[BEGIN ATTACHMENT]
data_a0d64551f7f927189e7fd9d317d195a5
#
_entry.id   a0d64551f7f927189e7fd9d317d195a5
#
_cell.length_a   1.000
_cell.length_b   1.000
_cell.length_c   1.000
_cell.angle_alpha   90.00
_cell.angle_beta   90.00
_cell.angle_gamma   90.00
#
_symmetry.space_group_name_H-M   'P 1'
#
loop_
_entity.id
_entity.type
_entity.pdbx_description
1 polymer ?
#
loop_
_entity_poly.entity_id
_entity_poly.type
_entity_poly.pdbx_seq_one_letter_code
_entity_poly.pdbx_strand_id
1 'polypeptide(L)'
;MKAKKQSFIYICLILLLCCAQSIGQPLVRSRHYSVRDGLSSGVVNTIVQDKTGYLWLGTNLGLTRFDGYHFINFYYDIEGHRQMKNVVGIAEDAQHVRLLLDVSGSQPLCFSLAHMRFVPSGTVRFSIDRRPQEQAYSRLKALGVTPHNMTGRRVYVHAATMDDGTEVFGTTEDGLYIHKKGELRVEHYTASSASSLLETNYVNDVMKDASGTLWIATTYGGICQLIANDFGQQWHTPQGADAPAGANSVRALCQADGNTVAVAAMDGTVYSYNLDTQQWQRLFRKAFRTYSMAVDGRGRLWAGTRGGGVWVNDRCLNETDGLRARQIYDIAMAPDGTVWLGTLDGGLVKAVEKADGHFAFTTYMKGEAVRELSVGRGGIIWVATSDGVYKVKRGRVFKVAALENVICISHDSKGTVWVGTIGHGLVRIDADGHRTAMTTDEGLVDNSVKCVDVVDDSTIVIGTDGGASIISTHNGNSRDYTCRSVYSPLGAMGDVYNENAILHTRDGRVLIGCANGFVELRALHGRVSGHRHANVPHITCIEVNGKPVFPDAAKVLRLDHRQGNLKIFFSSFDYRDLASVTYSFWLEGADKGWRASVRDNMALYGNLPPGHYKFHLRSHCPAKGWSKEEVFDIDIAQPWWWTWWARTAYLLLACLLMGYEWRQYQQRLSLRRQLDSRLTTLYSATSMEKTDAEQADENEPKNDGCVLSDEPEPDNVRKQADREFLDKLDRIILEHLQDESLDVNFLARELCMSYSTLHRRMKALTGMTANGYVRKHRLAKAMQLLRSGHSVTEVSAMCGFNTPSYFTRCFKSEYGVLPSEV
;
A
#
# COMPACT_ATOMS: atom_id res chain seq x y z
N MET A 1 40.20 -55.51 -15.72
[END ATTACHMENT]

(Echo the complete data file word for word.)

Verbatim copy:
data_a0d64551f7f927189e7fd9d317d195a5
#
_entry.id   a0d64551f7f927189e7fd9d317d195a5
#
_cell.length_a   1.000
_cell.length_b   1.000
_cell.length_c   1.000
_cell.angle_alpha   90.00
_cell.angle_beta   90.00
_cell.angle_gamma   90.00
#
_symmetry.space_group_name_H-M   'P 1'
#
loop_
_entity.id
_entity.type
_entity.pdbx_description
1 polymer ?
#
loop_
_entity_poly.entity_id
_entity_poly.type
_entity_poly.pdbx_seq_one_letter_code
_entity_poly.pdbx_strand_id
1 'polypeptide(L)'
;MKAKKQSFIYICLILLLCCAQSIGQPLVRSRHYSVRDGLSSGVVNTIVQDKTGYLWLGTNLGLTRFDGYHFINFYYDIEGHRQMKNVVGIAEDAQHVRLLLDVSGSQPLCFSLAHMRFVPSGTVRFSIDRRPQEQAYSRLKALGVTPHNMTGRRVYVHAATMDDGTEVFGTTEDGLYIHKKGELRVEHYTASSASSLLETNYVNDVMKDASGTLWIATTYGGICQLIANDFGQQWHTPQGADAPAGANSVRALCQADGNTVAVAAMDGTVYSYNLDTQQWQRLFRKAFRTYSMAVDGRGRLWAGTRGGGVWVNDRCLNETDGLRARQIYDIAMAPDGTVWLGTLDGGLVKAVEKADGHFAFTTYMKGEAVRELSVGRGGIIWVATSDGVYKVKRGRVFKVAALENVICISHDSKGTVWVGTIGHGLVRIDADGHRTAMTTDEGLVDNSVKCVDVVDDSTIVIGTDGGASIISTHNGNSRDYTCRSVYSPLGAMGDVYNENAILHTRDGRVLIGCANGFVELRALHGRVSGHRHANVPHITCIEVNGKPVFPDAAKVLRLDHRQGNLKIFFSSFDYRDLASVTYSFWLEGADKGWRASVRDNMALYGNLPPGHYKFHLRSHCPAKGWSKEEVFDIDIAQPWWWTWWARTAYLLLACLLMGYEWRQYQQRLSLRRQLDSRLTTLYSATSMEKTDAEQADENEPKNDGCVLSDEPEPDNVRKQADREFLDKLDRIILEHLQDESLDVNFLARELCMSYSTLHRRMKALTGMTANGYVRKHRLAKAMQLLRSGHSVTEVSAMCGFNTPSYFTRCFKSEYGVLPSEV
;
A
#
# COMPACT_ATOMS: atom_id res chain seq x y z
N MET A 1 40.20 -55.51 -15.72